future joint repair for arthritis

The Future of Joint Repair

Promising new therapies regenerate cartilage to repair joints.


Elite athletes, including Tiger Woods, Kobe Bryant, Alex Rodriguez and Dara Torres, are using unconventional treatments with high-tech names to heal their worn-out or injured joints. Most of these therapies try to harness the body’s healing power to repair damaged cartilage.

Cartilage restoration bridges the gap between symptom relief and joint replacement surgery, says orthopaedic surgeon Jason M. Scopp, MD, director of the Joint Preservation Center at Peninsula Orthopaedic Associates in Salisbury, MD.

“When cartilage damage occurs, you no longer have a smooth relationship between the bones in the joint. It’s like driving over a pothole in your car,” he says. “In cartilage repair, we’re filling in the pothole so it doesn’t get larger.”

But the procedures aren’t for everyone. Orthopaedic surgeon Brian J. Cole, MD, head of the Cartilage Restoration Center at Rush University Medical Center in Chicago, stresses they’re not intended for patients with bone-on-bone osteoarthritis (OA). However, he adds, “They may prevent or forestall arthritis in the future.”

Some techniques have been around for decades, while others are not yet approved in the United States. We asked experts to help separate the science from the hype.


Microfracture, an older technique, is still widely used for cartilage repair, but is often being replaced by procedures that last longer and can restore – rather than repair – cartilage.

How it works: Surgeons clean and smooth the cartilage tear’s edges and pierce holes in underlying bone, forming a blood clot rich in stem cells and growth factors. Over time, the clot remodels into fibrocartilage, which is less supple and durable than the original, hyaline cartilage.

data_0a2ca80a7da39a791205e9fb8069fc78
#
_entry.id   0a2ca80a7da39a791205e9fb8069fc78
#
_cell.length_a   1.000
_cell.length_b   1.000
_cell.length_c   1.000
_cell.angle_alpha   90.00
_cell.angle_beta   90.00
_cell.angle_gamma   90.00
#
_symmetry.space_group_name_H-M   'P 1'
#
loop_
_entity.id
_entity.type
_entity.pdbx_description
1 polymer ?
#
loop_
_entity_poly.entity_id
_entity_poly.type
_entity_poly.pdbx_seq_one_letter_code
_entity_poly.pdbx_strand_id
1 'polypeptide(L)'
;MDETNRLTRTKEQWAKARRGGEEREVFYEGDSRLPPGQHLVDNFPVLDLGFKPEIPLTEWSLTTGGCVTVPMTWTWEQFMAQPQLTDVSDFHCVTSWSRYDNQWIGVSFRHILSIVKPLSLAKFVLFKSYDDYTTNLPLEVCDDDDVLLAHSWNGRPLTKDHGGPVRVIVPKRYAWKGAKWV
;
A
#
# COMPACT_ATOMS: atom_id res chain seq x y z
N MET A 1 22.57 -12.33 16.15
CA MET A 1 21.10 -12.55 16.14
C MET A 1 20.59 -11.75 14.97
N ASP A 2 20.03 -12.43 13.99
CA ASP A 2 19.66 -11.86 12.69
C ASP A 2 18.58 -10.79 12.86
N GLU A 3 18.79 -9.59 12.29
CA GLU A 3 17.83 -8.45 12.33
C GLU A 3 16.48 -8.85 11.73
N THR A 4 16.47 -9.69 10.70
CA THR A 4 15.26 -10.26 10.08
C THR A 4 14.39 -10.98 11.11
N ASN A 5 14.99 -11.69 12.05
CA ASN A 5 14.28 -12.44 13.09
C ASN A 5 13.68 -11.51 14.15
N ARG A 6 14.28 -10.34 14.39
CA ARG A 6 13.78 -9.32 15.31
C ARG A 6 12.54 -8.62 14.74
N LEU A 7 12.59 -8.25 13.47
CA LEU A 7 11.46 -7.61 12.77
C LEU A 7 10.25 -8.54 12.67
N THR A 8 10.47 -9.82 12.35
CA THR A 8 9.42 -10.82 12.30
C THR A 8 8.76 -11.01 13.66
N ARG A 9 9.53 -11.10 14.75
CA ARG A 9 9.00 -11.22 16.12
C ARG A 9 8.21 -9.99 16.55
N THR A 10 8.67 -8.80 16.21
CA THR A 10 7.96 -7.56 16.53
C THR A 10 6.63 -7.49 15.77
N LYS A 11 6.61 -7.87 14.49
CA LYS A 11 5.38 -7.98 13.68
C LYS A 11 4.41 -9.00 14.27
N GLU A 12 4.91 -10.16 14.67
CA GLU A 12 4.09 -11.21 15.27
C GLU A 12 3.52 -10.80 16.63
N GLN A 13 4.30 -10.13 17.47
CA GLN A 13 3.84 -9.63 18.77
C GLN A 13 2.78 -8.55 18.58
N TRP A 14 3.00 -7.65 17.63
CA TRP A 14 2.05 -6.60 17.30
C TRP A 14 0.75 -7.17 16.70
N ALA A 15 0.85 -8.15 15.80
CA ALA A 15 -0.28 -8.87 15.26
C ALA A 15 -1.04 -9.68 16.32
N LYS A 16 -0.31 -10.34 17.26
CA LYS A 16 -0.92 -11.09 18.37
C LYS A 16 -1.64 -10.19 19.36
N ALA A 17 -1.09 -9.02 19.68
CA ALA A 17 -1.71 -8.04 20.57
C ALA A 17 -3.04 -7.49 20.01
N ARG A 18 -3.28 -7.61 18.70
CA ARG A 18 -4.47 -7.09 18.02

Who might benefit: Normal-weight people ages 15 to 50. Patients younger than 40 with defects smaller than 4 centimeters (about 1.5 inches) square have the best outcomes.

Expert opinion: “It’s not very durable after five years,” says orthopaedic surgeon Riley J. Williams III, MD, director of the Institute for Cartilage Repair at the Hospital for Special Surgery in New York. “It’s not the most effective treatment, but it’s easy to do and inexpensive.”

Osteochondral Autograft or Allograft Transfer System (OATS)

OATS restores hyaline cartilage.

How it works: In the autograft procedure, surgeons transfer a small plug of cartilage and bone from a healthy area of the patient’s knee to a damaged area. (Transplanting several small plugs is called mosaicplasty.) For larger areas, doctors may use allografts, or donated tissue.

Who might benefit: Autografts are best for active people ages 15 to 50 with small, distinct areas of damage. Allografts can also ease pain and delay progression in some people with OA.

Expert opinion: “It’s costly, but better long-term than microfracture,” says Dr. Scopp.

Synthetic Scaffold Resurfacing

These synthetic, long-lasting plugs are used as graft alternatives.

How it works: Synthetic grafts are soaked in a stem-cell solution before surgeons place them in the damaged joint, where they stimulate tissue growth.

Who might benefit: Normal-weight people younger than 60. Young, active patients often have better results.

Expert opinion: OATS using synthetic materials doesn’t damage surrounding knee cartilage and bone, allowing surgeons to treat larger areas, says Dr. Williams.